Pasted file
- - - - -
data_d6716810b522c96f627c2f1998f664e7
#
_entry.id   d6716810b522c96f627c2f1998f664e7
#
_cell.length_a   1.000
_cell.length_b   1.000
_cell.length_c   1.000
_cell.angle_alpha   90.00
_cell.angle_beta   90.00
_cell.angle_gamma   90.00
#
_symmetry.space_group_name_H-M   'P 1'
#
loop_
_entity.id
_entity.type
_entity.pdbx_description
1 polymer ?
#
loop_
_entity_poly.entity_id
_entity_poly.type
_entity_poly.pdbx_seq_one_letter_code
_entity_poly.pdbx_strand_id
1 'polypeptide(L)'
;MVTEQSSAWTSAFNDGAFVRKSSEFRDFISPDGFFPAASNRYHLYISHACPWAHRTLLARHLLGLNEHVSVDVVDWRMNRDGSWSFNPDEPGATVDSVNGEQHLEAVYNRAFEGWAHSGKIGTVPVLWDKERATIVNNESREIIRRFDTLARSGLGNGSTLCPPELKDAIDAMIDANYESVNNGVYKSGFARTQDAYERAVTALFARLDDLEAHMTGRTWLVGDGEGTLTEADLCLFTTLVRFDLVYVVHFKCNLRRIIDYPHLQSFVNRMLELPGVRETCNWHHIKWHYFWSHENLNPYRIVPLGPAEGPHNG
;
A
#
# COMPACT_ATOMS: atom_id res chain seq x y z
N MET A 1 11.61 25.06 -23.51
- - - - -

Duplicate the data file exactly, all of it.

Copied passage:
data_d6716810b522c96f627c2f1998f664e7
#
_entry.id   d6716810b522c96f627c2f1998f664e7
#
_cell.length_a   1.000
_cell.length_b   1.000
_cell.length_c   1.000
_cell.angle_alpha   90.00
_cell.angle_beta   90.00
_cell.angle_gamma   90.00
#
_symmetry.space_group_name_H-M   'P 1'
#
loop_
_entity.id
_entity.type
_entity.pdbx_description
1 polymer ?
#
loop_
_entity_poly.entity_id
_entity_poly.type
_entity_poly.pdbx_seq_one_letter_code
_entity_poly.pdbx_strand_id
1 'polypeptide(L)'
;MVTEQSSAWTSAFNDGAFVRKSSEFRDFISPDGFFPAASNRYHLYISHACPWAHRTLLARHLLGLNEHVSVDVVDWRMNRDGSWSFNPDEPGATVDSVNGEQHLEAVYNRAFEGWAHSGKIGTVPVLWDKERATIVNNESREIIRRFDTLARSGLGNGSTLCPPELKDAIDAMIDANYESVNNGVYKSGFARTQDAYERAVTALFARLDDLEAHMTGRTWLVGDGEGTLTEADLCLFTTLVRFDLVYVVHFKCNLRRIIDYPHLQSFVNRMLELPGVRETCNWHHIKWHYFWSHENLNPYRIVPLGPAEGPHNG
;
A
#
# COMPACT_ATOMS: atom_id res chain seq x y z
N MET A 1 11.61 25.06 -23.51